Unswung: McIntire boots Sunday golfers
For the second year, Charlottesville has claimed the McIntire Park Golf Course for the general public on Sunday afternoons, a move that signals changes ahead for the funkiest– and cheapest– course in town.
The Meadowcreek Parkway looms as one threat to the nine-hole course, which is tucked away behind the wading pool on the eastern end of the park and a little tricky to find if you go driving up to the main entrance to McIntire Park.
Part of the Sundays in the Park strategy is to give the McIntire Park Steering Committee feedback for its redesign efforts.
From noon to dusk starting August 31, the public may picnic and stroll through the course and its sand– yes, sand– putting greens without fear of being beaned by a golf ball.
At one time, disgruntled duffers were outraged at any threat to their beloved course, and wrote letters to the daily paper pleading for its survival.
The reaction to the loss of Sunday afternoon playing time has been more muted. "I don't think we got a lot of complaints last year from golfers who can't play on Sundays," says city spokesman Maurice Jones.
On an August Thursday afternoon, Bob Moody is the only golfer on the McIntire Park Golf Course. He isn't bothered that he won't be able to practice on Sundays, noting that Sunday afternoon is not prime golfing time.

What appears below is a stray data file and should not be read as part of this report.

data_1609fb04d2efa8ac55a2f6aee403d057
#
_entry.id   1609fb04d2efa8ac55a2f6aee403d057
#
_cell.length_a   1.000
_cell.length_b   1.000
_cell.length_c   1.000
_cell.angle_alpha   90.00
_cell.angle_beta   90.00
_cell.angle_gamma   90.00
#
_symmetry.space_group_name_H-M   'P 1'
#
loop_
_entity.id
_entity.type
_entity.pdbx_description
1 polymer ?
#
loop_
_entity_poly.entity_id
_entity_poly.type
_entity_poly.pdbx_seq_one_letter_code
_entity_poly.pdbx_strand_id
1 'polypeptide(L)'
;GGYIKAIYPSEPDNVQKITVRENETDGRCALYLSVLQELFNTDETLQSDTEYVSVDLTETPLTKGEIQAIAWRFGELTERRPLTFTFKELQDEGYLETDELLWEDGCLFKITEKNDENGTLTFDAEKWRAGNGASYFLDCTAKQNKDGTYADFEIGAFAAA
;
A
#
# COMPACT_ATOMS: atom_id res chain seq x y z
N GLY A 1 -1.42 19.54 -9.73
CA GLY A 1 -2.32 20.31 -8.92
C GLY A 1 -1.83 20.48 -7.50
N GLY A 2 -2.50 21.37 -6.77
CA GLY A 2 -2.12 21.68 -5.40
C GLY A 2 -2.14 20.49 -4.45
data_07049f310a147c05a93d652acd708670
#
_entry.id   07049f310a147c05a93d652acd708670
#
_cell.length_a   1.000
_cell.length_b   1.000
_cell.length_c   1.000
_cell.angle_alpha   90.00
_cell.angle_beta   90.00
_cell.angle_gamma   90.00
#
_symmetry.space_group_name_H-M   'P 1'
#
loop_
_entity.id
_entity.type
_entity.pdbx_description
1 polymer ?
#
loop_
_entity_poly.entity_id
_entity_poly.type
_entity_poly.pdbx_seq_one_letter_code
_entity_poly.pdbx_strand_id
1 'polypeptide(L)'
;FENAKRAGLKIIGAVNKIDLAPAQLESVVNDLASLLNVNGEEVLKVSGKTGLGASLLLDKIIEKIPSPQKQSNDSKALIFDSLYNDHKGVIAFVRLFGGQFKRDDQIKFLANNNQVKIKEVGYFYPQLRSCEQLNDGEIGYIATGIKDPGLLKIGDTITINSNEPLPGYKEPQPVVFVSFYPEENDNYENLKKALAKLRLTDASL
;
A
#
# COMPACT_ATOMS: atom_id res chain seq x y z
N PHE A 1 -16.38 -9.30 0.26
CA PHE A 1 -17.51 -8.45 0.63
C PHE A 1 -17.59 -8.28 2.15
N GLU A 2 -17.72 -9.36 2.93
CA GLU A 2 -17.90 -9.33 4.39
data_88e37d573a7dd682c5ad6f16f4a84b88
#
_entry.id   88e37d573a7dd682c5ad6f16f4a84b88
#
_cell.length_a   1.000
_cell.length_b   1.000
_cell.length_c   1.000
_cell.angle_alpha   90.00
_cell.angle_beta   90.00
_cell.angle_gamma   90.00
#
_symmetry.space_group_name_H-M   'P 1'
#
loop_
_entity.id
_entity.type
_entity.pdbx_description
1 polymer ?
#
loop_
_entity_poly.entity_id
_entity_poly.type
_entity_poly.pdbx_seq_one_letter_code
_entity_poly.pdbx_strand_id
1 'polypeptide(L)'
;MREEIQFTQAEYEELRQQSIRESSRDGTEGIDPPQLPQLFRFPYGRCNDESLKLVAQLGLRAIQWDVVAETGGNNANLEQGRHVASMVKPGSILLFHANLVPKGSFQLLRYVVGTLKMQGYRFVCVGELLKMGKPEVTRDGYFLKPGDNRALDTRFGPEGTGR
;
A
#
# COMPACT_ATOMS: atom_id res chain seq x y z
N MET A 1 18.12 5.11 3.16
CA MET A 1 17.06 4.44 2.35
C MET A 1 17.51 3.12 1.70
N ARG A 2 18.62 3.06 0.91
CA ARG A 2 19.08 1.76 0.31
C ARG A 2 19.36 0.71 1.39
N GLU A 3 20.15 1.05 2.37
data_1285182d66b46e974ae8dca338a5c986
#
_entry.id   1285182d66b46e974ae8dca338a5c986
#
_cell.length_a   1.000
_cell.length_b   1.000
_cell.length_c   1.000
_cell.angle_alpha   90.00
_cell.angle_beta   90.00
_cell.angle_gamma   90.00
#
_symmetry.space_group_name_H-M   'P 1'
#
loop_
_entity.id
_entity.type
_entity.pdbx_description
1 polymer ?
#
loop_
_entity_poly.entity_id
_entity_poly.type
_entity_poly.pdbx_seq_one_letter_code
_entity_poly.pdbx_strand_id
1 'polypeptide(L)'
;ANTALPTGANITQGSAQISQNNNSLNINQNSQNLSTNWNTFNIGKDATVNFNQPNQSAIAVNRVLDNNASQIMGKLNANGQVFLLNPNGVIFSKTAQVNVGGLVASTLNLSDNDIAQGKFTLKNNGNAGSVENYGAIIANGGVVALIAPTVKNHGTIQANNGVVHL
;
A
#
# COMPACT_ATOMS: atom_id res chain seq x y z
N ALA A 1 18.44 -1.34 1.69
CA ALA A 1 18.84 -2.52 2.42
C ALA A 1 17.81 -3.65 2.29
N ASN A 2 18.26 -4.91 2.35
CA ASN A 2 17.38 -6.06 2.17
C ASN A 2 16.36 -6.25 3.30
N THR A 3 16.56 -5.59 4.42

"Saturday would be more of a problem," says Moody, suggesting that weekdays are prime time for the most avid golfers.
Despite its being deserted this particular afternoon, Moody says the McIntire course is "well played" by a lot of UVA students and senior citizens. "I enjoy this out here," he says. "There's not much of a crowd. If this hole is occupied, you go here instead."
More than the Sunday closing of the course, he says, "Everybody's concerned with the Meadowcreek Parkway, and then there won't be a golf course." However, city officials say they don't know for sure yet whether the parkway means the end of the golf course.
Playing at McIntire costs only $2 for residents, and it's paid by the honor system. Not surprisingly, it's not a big revenue generator for the city, says Jones.
Does that mean that strollers could win out over golfers, whose sport won out over hiking trails at Pen Park back in the early '90s?
The committee hasn't made any decision– yet– about the fate of the golf course. Says Jones, "They're waiting to get as much feedback as possible from the public."